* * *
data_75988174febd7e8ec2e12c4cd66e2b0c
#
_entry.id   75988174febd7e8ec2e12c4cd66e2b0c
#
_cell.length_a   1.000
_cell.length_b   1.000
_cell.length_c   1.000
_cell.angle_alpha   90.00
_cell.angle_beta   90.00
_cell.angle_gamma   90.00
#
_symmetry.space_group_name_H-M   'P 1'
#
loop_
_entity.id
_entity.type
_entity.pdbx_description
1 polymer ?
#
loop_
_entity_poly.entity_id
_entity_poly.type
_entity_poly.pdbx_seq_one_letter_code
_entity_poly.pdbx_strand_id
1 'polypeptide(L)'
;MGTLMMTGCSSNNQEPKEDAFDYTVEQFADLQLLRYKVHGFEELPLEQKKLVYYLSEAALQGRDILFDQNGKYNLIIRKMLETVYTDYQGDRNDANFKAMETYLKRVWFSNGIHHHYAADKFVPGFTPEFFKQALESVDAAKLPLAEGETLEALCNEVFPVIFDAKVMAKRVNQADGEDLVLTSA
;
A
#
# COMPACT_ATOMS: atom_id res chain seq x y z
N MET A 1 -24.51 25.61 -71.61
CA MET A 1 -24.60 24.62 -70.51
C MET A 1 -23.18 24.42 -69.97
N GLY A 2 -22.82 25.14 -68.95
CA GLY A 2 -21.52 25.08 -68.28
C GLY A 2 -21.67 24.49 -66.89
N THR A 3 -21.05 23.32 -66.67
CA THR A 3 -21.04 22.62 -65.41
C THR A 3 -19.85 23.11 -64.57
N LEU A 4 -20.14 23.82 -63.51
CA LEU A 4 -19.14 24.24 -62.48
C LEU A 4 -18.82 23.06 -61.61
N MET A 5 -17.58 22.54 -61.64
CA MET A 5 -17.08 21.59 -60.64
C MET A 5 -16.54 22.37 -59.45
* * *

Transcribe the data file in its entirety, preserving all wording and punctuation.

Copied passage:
data_75988174febd7e8ec2e12c4cd66e2b0c
#
_entry.id   75988174febd7e8ec2e12c4cd66e2b0c
#
_cell.length_a   1.000
_cell.length_b   1.000
_cell.length_c   1.000
_cell.angle_alpha   90.00
_cell.angle_beta   90.00
_cell.angle_gamma   90.00
#
_symmetry.space_group_name_H-M   'P 1'
#
loop_
_entity.id
_entity.type
_entity.pdbx_description
1 polymer ?
#
loop_
_entity_poly.entity_id
_entity_poly.type
_entity_poly.pdbx_seq_one_letter_code
_entity_poly.pdbx_strand_id
1 'polypeptide(L)'
;MGTLMMTGCSSNNQEPKEDAFDYTVEQFADLQLLRYKVHGFEELPLEQKKLVYYLSEAALQGRDILFDQNGKYNLIIRKMLETVYTDYQGDRNDANFKAMETYLKRVWFSNGIHHHYAADKFVPGFTPEFFKQALESVDAAKLPLAEGETLEALCNEVFPVIFDAKVMAKRVNQADGEDLVLTSA
;
A
#
# COMPACT_ATOMS: atom_id res chain seq x y z
N MET A 1 -24.51 25.61 -71.61
CA MET A 1 -24.60 24.62 -70.51
C MET A 1 -23.18 24.42 -69.97
N GLY A 2 -22.82 25.14 -68.95
CA GLY A 2 -21.52 25.08 -68.28
C GLY A 2 -21.67 24.49 -66.89
N THR A 3 -21.05 23.32 -66.67
CA THR A 3 -21.04 22.62 -65.41
C THR A 3 -19.85 23.11 -64.57
N LEU A 4 -20.14 23.82 -63.51
CA LEU A 4 -19.14 24.24 -62.48
C LEU A 4 -18.82 23.06 -61.61
N MET A 5 -17.58 22.54 -61.64
CA MET A 5 -17.08 21.59 -60.64
C MET A 5 -16.54 22.37 -59.45